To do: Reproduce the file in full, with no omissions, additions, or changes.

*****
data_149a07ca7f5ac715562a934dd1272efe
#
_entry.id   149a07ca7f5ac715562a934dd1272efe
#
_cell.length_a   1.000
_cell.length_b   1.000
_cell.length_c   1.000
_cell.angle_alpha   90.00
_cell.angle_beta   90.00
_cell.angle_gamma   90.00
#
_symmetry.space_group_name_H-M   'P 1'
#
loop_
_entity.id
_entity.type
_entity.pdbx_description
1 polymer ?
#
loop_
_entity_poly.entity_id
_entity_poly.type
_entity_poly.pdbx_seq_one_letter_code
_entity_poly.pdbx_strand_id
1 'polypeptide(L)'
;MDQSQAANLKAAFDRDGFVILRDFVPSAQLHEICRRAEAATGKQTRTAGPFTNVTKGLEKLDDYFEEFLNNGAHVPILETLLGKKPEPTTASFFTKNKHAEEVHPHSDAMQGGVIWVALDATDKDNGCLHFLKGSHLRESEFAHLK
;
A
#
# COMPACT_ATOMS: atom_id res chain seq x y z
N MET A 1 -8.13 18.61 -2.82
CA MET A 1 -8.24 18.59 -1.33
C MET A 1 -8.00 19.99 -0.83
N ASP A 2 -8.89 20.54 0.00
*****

data_149a07ca7f5ac715562a934dd1272efe
#
_entry.id   149a07ca7f5ac715562a934dd1272efe
#
_cell.length_a   1.000
_cell.length_b   1.000
_cell.length_c   1.000
_cell.angle_alpha   90.00
_cell.angle_beta   90.00
_cell.angle_gamma   90.00
#
_symmetry.space_group_name_H-M   'P 1'
#
loop_
_entity.id
_entity.type
_entity.pdbx_description
1 polymer ?
#
loop_
_entity_poly.entity_id
_entity_poly.type
_entity_poly.pdbx_seq_one_letter_code
_entity_poly.pdbx_strand_id
1 'polypeptide(L)'
;MDQSQAANLKAAFDRDGFVILRDFVPSAQLHEICRRAEAATGKQTRTAGPFTNVTKGLEKLDDYFEEFLNNGAHVPILETLLGKKPEPTTASFFTKNKHAEEVHPHSDAMQGGVIWVALDATDKDNGCLHFLKGSHLRESEFAHLK
;
A
#
# COMPACT_ATOMS: atom_id res chain seq x y z
N MET A 1 -8.13 18.61 -2.82
CA MET A 1 -8.24 18.59 -1.33
C MET A 1 -8.00 19.99 -0.83
N ASP A 2 -8.89 20.54 0.00